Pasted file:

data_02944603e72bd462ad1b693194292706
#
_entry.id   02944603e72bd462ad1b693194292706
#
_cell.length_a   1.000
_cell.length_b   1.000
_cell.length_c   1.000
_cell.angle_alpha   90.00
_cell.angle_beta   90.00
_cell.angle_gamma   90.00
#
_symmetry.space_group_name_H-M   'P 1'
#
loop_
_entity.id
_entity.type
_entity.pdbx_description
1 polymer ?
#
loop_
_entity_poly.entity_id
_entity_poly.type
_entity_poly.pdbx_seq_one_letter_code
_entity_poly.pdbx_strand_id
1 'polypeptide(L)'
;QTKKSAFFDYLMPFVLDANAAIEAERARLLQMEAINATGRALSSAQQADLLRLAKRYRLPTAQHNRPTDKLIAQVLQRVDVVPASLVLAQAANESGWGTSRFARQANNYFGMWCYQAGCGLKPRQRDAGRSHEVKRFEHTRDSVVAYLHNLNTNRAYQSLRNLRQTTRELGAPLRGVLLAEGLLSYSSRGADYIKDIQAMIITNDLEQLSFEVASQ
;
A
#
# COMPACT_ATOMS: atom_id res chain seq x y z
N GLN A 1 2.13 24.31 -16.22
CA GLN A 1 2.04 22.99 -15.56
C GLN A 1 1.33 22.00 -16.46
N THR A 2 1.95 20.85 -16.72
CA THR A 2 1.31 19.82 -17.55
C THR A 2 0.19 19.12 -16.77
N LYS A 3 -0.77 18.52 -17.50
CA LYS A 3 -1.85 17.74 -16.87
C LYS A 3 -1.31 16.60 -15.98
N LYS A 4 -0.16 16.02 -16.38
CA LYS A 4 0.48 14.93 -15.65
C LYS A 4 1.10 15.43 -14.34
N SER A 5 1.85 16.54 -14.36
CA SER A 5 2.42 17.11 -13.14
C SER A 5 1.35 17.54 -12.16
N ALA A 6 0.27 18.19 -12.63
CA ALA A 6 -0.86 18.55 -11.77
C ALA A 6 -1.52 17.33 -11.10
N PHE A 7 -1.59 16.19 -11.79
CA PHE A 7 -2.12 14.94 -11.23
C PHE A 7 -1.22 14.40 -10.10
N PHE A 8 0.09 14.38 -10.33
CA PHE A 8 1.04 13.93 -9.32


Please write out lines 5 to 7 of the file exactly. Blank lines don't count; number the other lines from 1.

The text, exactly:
_cell.length_a   1.000
_cell.length_b   1.000
_cell.length_c   1.000